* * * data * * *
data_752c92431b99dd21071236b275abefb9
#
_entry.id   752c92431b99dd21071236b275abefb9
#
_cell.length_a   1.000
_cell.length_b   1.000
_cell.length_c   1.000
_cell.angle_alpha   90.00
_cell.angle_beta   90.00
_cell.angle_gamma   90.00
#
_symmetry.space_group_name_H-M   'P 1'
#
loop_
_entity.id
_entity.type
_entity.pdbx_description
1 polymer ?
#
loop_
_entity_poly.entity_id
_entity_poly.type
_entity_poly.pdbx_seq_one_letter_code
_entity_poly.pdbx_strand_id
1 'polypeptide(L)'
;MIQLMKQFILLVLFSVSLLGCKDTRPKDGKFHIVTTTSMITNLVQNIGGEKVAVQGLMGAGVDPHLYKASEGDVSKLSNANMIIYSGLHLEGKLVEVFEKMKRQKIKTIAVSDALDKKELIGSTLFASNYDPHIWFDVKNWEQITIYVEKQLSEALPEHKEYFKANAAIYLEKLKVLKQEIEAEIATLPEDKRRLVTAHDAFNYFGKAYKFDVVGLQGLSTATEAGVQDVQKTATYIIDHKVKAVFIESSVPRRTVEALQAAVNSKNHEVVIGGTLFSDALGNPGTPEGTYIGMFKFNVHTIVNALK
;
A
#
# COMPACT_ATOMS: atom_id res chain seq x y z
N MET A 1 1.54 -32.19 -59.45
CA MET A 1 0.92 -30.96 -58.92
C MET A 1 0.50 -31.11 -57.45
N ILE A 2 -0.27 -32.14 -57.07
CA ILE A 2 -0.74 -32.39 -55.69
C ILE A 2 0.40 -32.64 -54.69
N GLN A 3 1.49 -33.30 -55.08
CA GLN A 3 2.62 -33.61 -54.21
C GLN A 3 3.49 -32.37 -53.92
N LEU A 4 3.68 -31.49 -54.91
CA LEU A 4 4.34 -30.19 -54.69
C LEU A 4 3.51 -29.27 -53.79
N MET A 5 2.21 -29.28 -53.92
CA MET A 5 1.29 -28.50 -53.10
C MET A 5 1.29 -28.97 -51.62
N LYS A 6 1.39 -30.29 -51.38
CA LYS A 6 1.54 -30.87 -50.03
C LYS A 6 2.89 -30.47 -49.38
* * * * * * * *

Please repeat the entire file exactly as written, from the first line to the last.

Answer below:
data_752c92431b99dd21071236b275abefb9
#
_entry.id   752c92431b99dd21071236b275abefb9
#
_cell.length_a   1.000
_cell.length_b   1.000
_cell.length_c   1.000
_cell.angle_alpha   90.00
_cell.angle_beta   90.00
_cell.angle_gamma   90.00
#
_symmetry.space_group_name_H-M   'P 1'
#
loop_
_entity.id
_entity.type
_entity.pdbx_description
1 polymer ?
#
loop_
_entity_poly.entity_id
_entity_poly.type
_entity_poly.pdbx_seq_one_letter_code
_entity_poly.pdbx_strand_id
1 'polypeptide(L)'
;MIQLMKQFILLVLFSVSLLGCKDTRPKDGKFHIVTTTSMITNLVQNIGGEKVAVQGLMGAGVDPHLYKASEGDVSKLSNANMIIYSGLHLEGKLVEVFEKMKRQKIKTIAVSDALDKKELIGSTLFASNYDPHIWFDVKNWEQITIYVEKQLSEALPEHKEYFKANAAIYLEKLKVLKQEIEAEIATLPEDKRRLVTAHDAFNYFGKAYKFDVVGLQGLSTATEAGVQDVQKTATYIIDHKVKAVFIESSVPRRTVEALQAAVNSKNHEVVIGGTLFSDALGNPGTPEGTYIGMFKFNVHTIVNALK
;
A
#
# COMPACT_ATOMS: atom_id res chain seq x y z
N MET A 1 1.54 -32.19 -59.45
CA MET A 1 0.92 -30.96 -58.92
C MET A 1 0.50 -31.11 -57.45
N ILE A 2 -0.27 -32.14 -57.07
CA ILE A 2 -0.74 -32.39 -55.69
C ILE A 2 0.40 -32.64 -54.69
N GLN A 3 1.49 -33.30 -55.08
CA GLN A 3 2.62 -33.61 -54.21
C GLN A 3 3.49 -32.37 -53.92
N LEU A 4 3.68 -31.49 -54.91
CA LEU A 4 4.34 -30.19 -54.69
C LEU A 4 3.51 -29.27 -53.79
N MET A 5 2.21 -29.28 -53.92
CA MET A 5 1.29 -28.50 -53.10
C MET A 5 1.29 -28.97 -51.62
N LYS A 6 1.39 -30.29 -51.38
CA LYS A 6 1.54 -30.87 -50.03
C LYS A 6 2.89 -30.47 -49.38